Starting the colony[change | change source]

Baptism of Virginia Dare, the first English child born in North America. Lithograph, 1880.

Sir Walter Raleigh sent 150 people to start a colony in 1587. A man named John White was in charge of the colony. John White was an artist and a friend of Raleigh. He had gone to Roanoke with Barlowe and Grenville. Raleigh told them to start a colony on the Chesapeake Bay. On the way, they were going to stop at the Roanoke fort to pick up Grenville's men and take them to the new colony.

White's ships landed at Roanoke on 22 July 1587. They did not find any of Grenville's men at the old fort. All they found was one skeleton that might have been the body of one of the Englishmen.[5] The commander of the fleet (group of ships), Simon Fernandez, would not let the colonists get back on the ships. He said they had to start the new colony on Roanoke Island.[4]:215 Nobody knows exactly why he did this.

White tried to talk to the Croatans and make peace with them. The Croatans were the same tribes that Ralph Lane and his men had fought against the year before. The Croatans would not talk to White. They killed a colonist named George Howe. Howe was looking for crabs in the Albemarle Sound when he was killed.[8]:120–23

The colonists were scared. They asked Governor White to go back to England and get help.[8]:120–23 White agreed to go. He left behind 115 colonists at Roanoke. 114 colonists had come from England with White. The last colonist was Virginia Dare. Virginia was the first English child ever born in the Americas. She was also John White's granddaughter.[9]:19

Governor White left the colony in late 1587. The ship barely made it back to England. It was very dangerous to cross the Atlantic Ocean in the winter. There were bad storms and lots of heavy wind.[10] White wanted to return to Roanoke fast with help. The captain said he would not go back during the winter because it was too dangerous. At the same time, the Spanish Armada was sailing to attack England. All English ships were sent to fight the Spanish, so there were no ships for White to sail back to Roanoke.[2]:125–26

White found two small ships that were not being used to defend England against the Spanish Armada. He hired the ships to sail to Roanoke. They set sail in the spring of 1588. The captains of the ships were greedy. They tried to attack some Spanish ships to steal their cargo. (Cargo is things being carried by a ship. Cargo can be food, supplies, money, or treasure.) The Spanish ships fought White's ships and won. The Spanish took all of White's cargo. White's ships turned around and sailed back to England because they had nothing to take to the colony.[2]:125–26

The Lost Colony[change | change source]

The word "Croatoan" was carved on a tree.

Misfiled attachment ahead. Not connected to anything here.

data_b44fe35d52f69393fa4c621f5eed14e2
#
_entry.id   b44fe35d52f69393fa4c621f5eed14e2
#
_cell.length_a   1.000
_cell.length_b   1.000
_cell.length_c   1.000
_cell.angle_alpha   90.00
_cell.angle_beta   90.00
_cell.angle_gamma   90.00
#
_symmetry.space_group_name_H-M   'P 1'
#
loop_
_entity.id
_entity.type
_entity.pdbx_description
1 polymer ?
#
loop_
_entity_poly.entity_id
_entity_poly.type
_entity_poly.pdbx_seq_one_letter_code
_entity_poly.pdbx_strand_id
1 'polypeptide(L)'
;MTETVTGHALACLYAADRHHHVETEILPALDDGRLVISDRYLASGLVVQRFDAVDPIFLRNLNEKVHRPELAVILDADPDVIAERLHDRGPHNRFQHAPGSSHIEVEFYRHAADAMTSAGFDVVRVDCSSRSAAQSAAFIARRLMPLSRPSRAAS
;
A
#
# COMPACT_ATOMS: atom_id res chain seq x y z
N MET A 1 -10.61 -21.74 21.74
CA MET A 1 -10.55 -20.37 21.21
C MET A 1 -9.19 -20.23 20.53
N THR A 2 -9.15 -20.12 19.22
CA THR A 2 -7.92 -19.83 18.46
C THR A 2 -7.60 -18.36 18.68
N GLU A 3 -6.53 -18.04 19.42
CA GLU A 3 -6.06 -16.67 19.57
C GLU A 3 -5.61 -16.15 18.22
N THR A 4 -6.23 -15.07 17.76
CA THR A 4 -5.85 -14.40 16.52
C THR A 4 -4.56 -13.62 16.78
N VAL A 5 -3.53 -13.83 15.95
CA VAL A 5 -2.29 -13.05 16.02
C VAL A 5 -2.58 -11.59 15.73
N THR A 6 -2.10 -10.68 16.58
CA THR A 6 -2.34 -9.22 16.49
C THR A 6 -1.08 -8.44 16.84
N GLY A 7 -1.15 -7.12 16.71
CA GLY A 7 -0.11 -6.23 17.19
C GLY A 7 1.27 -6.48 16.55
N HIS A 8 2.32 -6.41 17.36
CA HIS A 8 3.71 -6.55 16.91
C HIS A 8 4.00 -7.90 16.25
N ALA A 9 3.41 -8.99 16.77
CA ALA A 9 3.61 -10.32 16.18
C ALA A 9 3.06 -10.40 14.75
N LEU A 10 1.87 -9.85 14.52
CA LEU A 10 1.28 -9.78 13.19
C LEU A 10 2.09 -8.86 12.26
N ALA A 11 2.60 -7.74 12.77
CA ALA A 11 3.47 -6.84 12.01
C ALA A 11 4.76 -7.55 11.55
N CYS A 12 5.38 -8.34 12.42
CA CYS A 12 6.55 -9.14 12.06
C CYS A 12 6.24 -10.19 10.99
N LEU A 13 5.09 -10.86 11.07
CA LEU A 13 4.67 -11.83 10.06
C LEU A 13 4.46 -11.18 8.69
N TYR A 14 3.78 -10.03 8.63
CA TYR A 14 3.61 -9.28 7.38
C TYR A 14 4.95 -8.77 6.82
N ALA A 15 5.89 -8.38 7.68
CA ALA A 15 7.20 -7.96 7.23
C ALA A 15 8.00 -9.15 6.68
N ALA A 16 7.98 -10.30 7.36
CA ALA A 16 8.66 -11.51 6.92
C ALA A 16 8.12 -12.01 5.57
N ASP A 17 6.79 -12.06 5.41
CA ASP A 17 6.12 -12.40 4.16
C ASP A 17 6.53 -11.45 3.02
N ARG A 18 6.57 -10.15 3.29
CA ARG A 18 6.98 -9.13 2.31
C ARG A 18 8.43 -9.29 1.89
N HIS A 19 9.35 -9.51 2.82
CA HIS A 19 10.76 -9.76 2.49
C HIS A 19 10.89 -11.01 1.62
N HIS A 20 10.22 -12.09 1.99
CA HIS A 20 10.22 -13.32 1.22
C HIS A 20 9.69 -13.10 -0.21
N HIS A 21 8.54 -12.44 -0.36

England was at war with Spain. White could not find any ships to take to Roanoke because of the fighting. After three years, White found a group of privateers who said they would take him to Roanoke. He landed on Roanoke Island on 15 August 1590. The colony was empty. All 90 men, 17 women, and 11 children were gone. There were no signs of fighting. The people had just disappeared.[2]:130–33

The only thing White found was the word "CROATOAN" carved on a tree. The word "CRO" was carved on another tree. All of the houses and buildings had been taken apart. This means that the colonists did not leave in a hurry.

White had told the colonists what to do if something bad happened to them. He told them to carve a Maltese Cross on a tree if someone made them leave the colony. The colonists didn't carve the cross on any of the trees. White thought that the colonists had gone to an island called Croatoan Island. (Today, Croatoan Island is called Hatteras Island.)

The men who brought White to Roanoke did not let him search Croatoan Island. They wanted to leave because there was a big storm coming. They left on 16 August 1590 and went back to England.[2]:130–33

In 1602, Raleigh decided to find out what happened to his colony. He sent several ships to the colony. A man named Samuel Mace was in charge. Raleigh bought all of the ships and promised that the sailors would be paid. He did this so they would not go privateering on the way to Roanoke.

The ships stopped at the Outer Banks to pick up some sassafras and other aromatic woods. These plants were used to make perfume in Europe. They could be sold in England for a lot of money. By the time they finished getting the sassafras, the weather had gotten bad. The ships turned around and went back to England. They never got to Roanoke Island. Raleigh could not send any more ships to Roanoke because King James I arrested him for treason.[2]:134–35

The Spanish also tried to go to Roanoke. They knew that Raleigh wanted to use the colony for privateering. They wanted to destroy the colony so he couldn't do that. The Spanish thought that the colony was a lot more successful than it really was.[2]:135–37 In 1590, the Spanish found the remains of Roanoke by accident. They didn't think it was the Roanoke Colony. They thought it was a small settlement outside of the main colony. They thought that Roanoke Colony was by the Chesapeake Bay. (That was where John White was supposed to set up the colony.) The Spanish could not get enough ships and people to look for the Roanoke colony because of the Anglo-Spanish War.[2]:135–37